This phrase is inaccurate. Religious dialogue as customarily understood is a set of events with discussions in large hotels that result in nothing. Religions do not dialogue and dialogue is not present in the attitudes of the followers, regardless of being Muslim or Christian. The image of Muslims in the West is complex which needs to be remedied.

Substitute “large hotels” with “Islamic Center” and what do you get? Does Rauf believe in interfaith dialogue or doesn’t he? Don’t you think we should be sure before going ahead with building something that purports to have as its major impetus the idea that it will foster understanding among various faiths?

There is more evidence of Rauf’s possible two-faced attitudes toward the west and dialogue. I don’t buy the idea that he is a closet extremist but his curious statements about partially blaming the US for 9/11 are troubling:

Way back on September 30, 2001, Feisal Abdul Rauf was interviewed on 60 Minutes by host Ed Bradley. Their verbatim dialogue from this CBS News transcript concluded:

BRADLEY: Are — are — are you in any way suggesting that we in the United States deserved what happened?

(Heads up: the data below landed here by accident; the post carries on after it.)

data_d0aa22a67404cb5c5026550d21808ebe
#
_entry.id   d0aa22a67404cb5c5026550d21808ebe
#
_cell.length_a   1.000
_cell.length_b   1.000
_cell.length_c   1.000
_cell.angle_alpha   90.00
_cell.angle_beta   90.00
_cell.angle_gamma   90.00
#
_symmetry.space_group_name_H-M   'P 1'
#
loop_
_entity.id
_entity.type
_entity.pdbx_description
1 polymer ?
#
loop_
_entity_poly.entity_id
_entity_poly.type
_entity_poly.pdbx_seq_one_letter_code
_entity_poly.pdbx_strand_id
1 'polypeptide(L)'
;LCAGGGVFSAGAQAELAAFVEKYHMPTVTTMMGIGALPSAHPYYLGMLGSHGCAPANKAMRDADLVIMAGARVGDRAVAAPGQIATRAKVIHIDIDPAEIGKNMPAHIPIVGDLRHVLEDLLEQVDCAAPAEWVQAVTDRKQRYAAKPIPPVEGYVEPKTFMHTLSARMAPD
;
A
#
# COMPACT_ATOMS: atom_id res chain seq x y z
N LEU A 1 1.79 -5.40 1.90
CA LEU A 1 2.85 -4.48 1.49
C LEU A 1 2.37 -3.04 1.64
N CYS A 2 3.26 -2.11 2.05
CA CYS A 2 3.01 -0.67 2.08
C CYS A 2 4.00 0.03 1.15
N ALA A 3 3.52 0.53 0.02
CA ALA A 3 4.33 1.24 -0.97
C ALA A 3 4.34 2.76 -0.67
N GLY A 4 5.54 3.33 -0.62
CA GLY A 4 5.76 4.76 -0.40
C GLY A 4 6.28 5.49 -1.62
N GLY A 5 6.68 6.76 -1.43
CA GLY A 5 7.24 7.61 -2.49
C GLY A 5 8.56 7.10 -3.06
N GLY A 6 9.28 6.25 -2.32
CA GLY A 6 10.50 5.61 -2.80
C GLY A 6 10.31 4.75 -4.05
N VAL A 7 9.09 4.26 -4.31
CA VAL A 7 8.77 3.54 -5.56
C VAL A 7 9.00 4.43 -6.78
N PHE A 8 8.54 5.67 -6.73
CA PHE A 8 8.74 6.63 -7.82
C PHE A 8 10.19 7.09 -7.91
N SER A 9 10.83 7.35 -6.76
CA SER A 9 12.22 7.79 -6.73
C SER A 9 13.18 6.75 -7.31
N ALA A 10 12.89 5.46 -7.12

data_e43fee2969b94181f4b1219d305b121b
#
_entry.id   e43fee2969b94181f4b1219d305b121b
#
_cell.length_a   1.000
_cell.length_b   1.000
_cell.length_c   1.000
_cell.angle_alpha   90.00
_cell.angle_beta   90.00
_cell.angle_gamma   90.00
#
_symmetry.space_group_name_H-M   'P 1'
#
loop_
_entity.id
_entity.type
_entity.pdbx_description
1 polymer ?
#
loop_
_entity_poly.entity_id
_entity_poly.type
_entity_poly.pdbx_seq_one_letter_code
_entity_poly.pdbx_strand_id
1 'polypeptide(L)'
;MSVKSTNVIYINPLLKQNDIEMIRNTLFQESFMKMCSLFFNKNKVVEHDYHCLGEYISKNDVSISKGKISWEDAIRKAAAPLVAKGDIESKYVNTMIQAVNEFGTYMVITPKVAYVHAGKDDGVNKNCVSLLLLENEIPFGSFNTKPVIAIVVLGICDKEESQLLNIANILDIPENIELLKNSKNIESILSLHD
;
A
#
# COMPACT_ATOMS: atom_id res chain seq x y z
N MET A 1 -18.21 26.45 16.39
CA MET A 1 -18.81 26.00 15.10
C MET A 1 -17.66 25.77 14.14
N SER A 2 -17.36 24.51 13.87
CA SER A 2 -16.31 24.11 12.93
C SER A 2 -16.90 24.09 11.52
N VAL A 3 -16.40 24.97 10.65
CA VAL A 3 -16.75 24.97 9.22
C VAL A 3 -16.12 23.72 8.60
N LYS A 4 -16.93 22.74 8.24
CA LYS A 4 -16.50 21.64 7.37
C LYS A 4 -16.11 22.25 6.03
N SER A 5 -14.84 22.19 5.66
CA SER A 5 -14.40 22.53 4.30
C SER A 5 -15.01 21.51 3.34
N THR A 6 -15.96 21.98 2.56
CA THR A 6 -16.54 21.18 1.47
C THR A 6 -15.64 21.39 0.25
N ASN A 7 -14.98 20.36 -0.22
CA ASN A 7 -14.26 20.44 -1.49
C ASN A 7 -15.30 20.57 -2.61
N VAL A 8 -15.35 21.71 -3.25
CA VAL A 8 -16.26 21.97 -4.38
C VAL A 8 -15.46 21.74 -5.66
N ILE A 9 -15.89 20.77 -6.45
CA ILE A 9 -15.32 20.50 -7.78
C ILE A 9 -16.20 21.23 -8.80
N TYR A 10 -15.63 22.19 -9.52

Imam ABDUL RAUF: I wouldn’t say that the United States deserved what happened, but the United States policies were an accessory to the crime that happened.

BRADLEY: OK. You say that we’re an accessory?



Imam ABDUL RAUF: Because we have been an accessory to a lot of — of innocent lives dying in the world. In fact, it — in the most direct sense, Osama bin Laden is made in the USA.

Did the various board and commissions that vetted this proposal have access to that interview? Would it have changed any minds? I wonder.

There are good, solid arguments for building the center that don’t use as a basis the hatred and bigotry of the opposition. But with 60% of the City of New York now opposed, and the realization that in an imperfect world, the appropriateness of building the center can be legitimately questioned, I wonder if we shouldn’t follow the advice of Senator Leiberman and others who counsel a cooling off period to examine the proposal further.

It just might prove to the doubters that Rauf is indeed interested in “dialogue” and not pushing an unknown agenda that would be inappropriate for the location he has chosen to honor his god.